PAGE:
Whitman Wire

Local Coffee on Campus

Emma Fletcher-Frazer, Staff Reporter

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The newly renovated Jewett Cafe opened this week to positive responses from the Whitman and larger Walla Walla community.

The cafe partnered with Walla Walla Roastery to bring fresh and local coffee to Whitman students. Walla Walla Roastery is located by the Walla Walla Regional Airport and was started by siblings Thomas Reese and Mary Senter.  Reese had actually approached Bon Appetit about working with them years before, in 2001. He was turned down because the business was too small at that point. But 17 years later, Reese finally got the chance to work with Bon Appetit at Whitman College.

“It makes me feel good that they really wanted us… They had to have a certain amount of trust that we could come through on the scale that they want,” Reese said.

Bon Appetit approached Walla Walla Roastery about bringing local products to Whitman about a year and a half ago. Mike Jones, the operation manager of Bon Appetit at Whitman, reached out to Reese.

“Bon Appetit really likes to deal with local purveyors, local farmers, locally crafted things as much as possible,” Jones said. “It was kind of an obvious partnership.”

Walla Walla Roastery is supplying Jewett Cafe with merchandise, including t-shirts and hats, as well as one-pound bags of coffee. They also created a special blend of coffee for the cafe, aptly named “Jewett Blend.”

Beyond providing materials, Walla Walla Roastery worked with Bon Appetit to train the baristas at the cafe. Walla Walla Roastery taught a few training sessions for the employees, as well as a machine training session. Lael Klinefelter, barista at Walla Walla Roastery, contributes the effort spent on training to be an attempt by Bon Appetit to have the Jewett cafe be as similar as possible to the Walla Walla Roastery shop.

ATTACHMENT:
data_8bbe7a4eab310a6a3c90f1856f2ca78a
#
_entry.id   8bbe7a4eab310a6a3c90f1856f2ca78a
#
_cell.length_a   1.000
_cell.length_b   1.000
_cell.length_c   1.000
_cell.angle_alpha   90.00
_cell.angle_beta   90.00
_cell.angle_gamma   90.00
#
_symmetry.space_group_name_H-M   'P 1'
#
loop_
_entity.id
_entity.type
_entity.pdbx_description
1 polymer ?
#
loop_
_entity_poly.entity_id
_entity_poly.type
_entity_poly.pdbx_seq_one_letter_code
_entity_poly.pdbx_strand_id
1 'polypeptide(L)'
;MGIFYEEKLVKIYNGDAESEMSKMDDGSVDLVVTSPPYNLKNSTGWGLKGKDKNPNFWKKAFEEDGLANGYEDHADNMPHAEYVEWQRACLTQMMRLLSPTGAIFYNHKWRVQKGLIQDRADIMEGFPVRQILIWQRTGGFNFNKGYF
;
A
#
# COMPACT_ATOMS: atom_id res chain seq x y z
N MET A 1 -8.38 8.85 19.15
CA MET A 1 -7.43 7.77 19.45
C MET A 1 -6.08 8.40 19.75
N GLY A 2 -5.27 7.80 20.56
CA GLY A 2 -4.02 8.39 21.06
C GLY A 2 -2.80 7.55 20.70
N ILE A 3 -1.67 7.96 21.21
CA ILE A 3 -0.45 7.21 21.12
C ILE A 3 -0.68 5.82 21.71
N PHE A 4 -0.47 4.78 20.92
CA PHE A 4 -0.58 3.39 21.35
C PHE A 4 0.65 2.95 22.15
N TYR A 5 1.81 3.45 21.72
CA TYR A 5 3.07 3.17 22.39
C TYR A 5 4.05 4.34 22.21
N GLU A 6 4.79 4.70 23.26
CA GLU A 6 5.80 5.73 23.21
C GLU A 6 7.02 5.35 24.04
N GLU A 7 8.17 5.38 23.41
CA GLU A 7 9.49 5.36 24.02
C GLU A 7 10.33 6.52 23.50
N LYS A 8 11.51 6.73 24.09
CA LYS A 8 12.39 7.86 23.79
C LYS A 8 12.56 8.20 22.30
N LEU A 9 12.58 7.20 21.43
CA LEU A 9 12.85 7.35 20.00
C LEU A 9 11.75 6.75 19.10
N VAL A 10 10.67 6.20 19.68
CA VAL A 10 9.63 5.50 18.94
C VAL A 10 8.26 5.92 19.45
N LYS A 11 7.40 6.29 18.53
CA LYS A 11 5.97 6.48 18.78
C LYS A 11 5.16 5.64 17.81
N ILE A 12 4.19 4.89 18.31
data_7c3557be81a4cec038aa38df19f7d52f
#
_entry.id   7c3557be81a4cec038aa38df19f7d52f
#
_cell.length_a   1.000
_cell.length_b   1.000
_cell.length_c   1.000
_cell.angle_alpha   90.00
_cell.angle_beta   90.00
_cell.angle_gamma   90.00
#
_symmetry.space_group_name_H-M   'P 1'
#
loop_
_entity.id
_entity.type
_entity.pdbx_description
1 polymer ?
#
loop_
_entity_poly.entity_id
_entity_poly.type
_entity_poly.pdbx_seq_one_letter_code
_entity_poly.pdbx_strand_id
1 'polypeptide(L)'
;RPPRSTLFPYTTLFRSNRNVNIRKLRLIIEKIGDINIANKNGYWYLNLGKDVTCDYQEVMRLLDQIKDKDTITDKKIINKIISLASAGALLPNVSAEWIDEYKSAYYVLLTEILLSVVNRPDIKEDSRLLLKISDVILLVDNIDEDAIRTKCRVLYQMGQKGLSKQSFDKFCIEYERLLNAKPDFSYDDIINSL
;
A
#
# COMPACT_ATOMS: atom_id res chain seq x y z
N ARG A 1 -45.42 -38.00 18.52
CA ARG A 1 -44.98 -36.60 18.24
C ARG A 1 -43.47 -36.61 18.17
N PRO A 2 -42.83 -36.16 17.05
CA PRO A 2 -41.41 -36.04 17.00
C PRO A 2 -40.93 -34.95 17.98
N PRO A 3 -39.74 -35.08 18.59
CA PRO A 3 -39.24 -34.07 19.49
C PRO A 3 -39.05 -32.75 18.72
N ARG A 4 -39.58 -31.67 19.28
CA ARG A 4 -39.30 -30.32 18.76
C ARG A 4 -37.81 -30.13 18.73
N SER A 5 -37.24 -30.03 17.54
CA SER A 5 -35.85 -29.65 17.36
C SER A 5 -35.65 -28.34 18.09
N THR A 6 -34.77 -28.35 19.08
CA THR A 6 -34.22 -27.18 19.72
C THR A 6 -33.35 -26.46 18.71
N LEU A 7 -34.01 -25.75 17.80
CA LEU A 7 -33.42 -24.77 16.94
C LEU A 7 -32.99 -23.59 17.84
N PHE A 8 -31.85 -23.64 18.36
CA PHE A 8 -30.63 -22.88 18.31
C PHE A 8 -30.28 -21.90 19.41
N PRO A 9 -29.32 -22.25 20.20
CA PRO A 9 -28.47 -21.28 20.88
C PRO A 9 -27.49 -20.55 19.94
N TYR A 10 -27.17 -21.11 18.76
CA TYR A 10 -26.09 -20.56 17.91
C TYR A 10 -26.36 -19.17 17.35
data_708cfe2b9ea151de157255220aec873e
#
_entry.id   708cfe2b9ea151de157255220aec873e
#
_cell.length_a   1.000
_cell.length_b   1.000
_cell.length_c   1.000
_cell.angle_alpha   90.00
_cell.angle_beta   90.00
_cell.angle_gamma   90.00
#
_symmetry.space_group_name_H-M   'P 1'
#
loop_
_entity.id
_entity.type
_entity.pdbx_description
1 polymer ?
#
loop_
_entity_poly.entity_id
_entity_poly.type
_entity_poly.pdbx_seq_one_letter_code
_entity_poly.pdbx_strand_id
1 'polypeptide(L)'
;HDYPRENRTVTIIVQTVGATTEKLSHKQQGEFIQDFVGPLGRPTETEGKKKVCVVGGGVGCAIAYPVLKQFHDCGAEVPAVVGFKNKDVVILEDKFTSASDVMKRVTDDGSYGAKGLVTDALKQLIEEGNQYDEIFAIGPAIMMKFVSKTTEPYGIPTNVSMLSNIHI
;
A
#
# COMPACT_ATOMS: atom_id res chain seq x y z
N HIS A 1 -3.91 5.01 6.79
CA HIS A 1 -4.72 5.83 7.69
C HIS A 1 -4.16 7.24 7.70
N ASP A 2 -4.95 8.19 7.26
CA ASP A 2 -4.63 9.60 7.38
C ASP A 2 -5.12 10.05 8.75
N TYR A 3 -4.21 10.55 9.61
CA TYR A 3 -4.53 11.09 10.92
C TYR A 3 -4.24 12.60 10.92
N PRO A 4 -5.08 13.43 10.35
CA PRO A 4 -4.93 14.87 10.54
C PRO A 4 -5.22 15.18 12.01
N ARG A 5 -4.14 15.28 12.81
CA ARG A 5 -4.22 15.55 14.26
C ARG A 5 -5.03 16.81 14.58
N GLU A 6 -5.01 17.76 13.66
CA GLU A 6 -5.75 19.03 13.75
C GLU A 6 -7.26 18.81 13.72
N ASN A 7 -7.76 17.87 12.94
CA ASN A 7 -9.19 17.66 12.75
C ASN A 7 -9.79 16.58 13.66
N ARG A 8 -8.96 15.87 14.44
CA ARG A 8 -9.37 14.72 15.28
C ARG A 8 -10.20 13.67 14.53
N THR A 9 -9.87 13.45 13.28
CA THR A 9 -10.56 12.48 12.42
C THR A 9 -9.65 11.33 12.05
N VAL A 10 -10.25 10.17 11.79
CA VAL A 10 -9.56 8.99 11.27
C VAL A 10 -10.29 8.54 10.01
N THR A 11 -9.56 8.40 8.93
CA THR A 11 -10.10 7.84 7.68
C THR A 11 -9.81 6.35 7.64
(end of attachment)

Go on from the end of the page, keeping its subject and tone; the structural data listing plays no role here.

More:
“[Bon Appetit] wanted to keep the cafe true to our atmosphere that we have up here,” Klinefelter said.

Bon Appetit finds that working with local businesses in the area benefits Whitman and Bon Appetit itself, as well.

“Promoting local businesses basically helps everyone in the community,” Jones said.

Reese agrees with the goal of working with Walla Walla shops.

“The more that the campus… can bring in elements of Walla Walla into it, I think it’s not only getting really good product to the people on the campus, but bringing a worldview that it’s possible to do this stuff locally, and not just reach for the glossy corporate product,” Reese said.

Reese values the nearness of the business to the consumers.

“We’re not this big corporate giant, we’re locally roasted, a regional coffee roaster that wants to have good, quality product,” Reese said. “There’s a vibrancy and a vitality to locally roasted coffee, as long as it is… roasted well.”

After the cafe opened, students flocked to eat there. Jones was surprised by the number of people there.

“The reaction has been a little overwhelming,” Jones said.

Three hundred people attended the opening day of Jewett Cafe. That number rose to 350, and then to 425 the day after that.

Eva Sullivan, a sophomore at Whitman, enjoys the atmosphere of the new cafe.

“I went to the cafe for the first time… and was so impressed,” Sullivan said. “It felt much more like an adult college space.”

Sullivan likes that everyone, including professors and students, goes to the cafe.

“It’s a spot for people to genuinely hang out and get really good coffee right on campus,” Sullivan said.

Sullivan, like Reese and Jones, also believes that partnering with local businesses is beneficial.

“I think partnering with an actual smaller local coffee company is such a good decision… Supporting local business is always really important,” Sullivan said.

Sullivan suspects that more people will start eating there once they discover the cafe.

“I think a lot of people haven’t realized it’s actually a really cool spot,” Sullivan said.

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Local Coffee on Campus